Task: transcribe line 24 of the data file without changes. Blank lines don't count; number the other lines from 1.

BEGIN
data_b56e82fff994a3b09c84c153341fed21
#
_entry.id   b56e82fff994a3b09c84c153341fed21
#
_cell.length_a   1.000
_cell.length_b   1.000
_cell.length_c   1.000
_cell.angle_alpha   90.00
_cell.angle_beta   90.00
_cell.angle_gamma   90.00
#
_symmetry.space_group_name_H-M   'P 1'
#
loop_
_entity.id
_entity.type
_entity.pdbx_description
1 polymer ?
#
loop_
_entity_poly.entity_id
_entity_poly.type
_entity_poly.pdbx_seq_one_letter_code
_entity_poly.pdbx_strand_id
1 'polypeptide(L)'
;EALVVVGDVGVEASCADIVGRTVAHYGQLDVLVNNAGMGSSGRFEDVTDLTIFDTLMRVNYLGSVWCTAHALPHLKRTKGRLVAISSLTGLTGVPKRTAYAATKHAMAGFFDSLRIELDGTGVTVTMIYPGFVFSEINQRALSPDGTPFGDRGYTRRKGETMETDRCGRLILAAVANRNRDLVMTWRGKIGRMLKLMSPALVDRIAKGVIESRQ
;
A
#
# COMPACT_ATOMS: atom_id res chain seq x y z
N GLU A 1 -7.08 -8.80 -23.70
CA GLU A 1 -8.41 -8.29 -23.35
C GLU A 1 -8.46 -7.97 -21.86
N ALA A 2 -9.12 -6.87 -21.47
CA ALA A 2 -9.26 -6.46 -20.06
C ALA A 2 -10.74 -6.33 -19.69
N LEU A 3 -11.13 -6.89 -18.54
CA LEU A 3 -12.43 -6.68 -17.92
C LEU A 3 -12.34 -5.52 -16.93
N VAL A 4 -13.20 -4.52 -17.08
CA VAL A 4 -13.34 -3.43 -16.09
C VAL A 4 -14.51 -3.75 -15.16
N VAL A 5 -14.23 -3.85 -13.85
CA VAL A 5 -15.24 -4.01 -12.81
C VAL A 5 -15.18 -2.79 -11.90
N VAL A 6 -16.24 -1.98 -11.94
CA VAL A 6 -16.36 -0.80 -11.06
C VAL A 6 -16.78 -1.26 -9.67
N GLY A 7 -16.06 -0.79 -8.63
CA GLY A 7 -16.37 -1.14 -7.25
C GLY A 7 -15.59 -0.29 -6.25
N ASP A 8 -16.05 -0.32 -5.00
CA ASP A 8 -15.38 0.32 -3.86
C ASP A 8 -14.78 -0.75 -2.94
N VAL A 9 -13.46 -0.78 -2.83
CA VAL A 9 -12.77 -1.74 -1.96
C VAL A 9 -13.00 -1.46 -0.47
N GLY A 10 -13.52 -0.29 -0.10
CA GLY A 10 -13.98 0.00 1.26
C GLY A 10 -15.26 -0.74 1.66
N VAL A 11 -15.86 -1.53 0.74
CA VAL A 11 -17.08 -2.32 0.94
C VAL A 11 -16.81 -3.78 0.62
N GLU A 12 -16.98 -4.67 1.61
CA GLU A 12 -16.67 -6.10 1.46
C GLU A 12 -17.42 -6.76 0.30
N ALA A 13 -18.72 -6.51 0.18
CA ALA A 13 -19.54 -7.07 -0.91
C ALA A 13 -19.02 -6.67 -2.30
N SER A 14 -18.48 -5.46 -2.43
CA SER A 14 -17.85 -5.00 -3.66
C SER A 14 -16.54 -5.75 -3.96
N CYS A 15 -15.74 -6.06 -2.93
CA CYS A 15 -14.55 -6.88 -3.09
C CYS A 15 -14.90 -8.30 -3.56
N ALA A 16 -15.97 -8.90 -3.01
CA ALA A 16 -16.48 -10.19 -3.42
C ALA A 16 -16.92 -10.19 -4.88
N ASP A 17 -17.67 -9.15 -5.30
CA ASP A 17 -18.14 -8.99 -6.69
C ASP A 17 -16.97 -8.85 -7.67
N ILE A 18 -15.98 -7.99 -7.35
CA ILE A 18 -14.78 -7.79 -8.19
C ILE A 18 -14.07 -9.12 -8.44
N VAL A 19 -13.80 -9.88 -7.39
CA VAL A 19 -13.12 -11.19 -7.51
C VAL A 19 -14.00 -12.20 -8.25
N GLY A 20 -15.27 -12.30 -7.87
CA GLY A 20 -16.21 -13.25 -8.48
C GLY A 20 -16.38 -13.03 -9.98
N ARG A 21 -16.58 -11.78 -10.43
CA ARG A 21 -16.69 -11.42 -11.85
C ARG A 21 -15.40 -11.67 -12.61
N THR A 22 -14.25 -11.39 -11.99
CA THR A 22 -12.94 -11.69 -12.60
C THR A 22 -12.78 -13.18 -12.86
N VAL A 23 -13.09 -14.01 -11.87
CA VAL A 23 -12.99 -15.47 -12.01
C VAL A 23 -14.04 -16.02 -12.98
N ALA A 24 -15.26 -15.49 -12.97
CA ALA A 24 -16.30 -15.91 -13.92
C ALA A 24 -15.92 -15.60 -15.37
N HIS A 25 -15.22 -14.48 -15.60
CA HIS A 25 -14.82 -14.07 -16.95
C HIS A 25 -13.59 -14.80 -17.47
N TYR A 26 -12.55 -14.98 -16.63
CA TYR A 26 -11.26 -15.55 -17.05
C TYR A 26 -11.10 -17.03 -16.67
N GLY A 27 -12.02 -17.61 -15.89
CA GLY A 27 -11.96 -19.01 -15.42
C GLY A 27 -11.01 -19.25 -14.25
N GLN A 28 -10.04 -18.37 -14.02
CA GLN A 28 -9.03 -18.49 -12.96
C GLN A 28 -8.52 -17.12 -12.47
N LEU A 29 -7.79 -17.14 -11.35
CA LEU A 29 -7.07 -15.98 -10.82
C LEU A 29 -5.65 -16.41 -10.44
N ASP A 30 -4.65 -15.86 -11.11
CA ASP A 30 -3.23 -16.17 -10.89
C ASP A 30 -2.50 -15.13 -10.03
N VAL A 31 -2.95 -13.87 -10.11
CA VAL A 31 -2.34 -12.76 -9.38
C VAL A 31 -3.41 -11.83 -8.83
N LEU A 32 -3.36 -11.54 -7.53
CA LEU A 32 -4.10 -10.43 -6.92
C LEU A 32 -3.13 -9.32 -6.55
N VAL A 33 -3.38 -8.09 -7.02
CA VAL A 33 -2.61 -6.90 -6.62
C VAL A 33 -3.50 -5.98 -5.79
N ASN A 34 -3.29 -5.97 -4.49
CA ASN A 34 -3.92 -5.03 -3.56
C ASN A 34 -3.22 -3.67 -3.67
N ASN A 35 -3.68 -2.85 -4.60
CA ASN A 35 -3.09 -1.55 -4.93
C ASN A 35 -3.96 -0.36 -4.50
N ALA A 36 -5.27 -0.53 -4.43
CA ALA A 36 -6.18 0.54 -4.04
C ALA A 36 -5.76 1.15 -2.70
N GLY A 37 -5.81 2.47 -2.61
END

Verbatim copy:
_entity_poly.pdbx_strand_id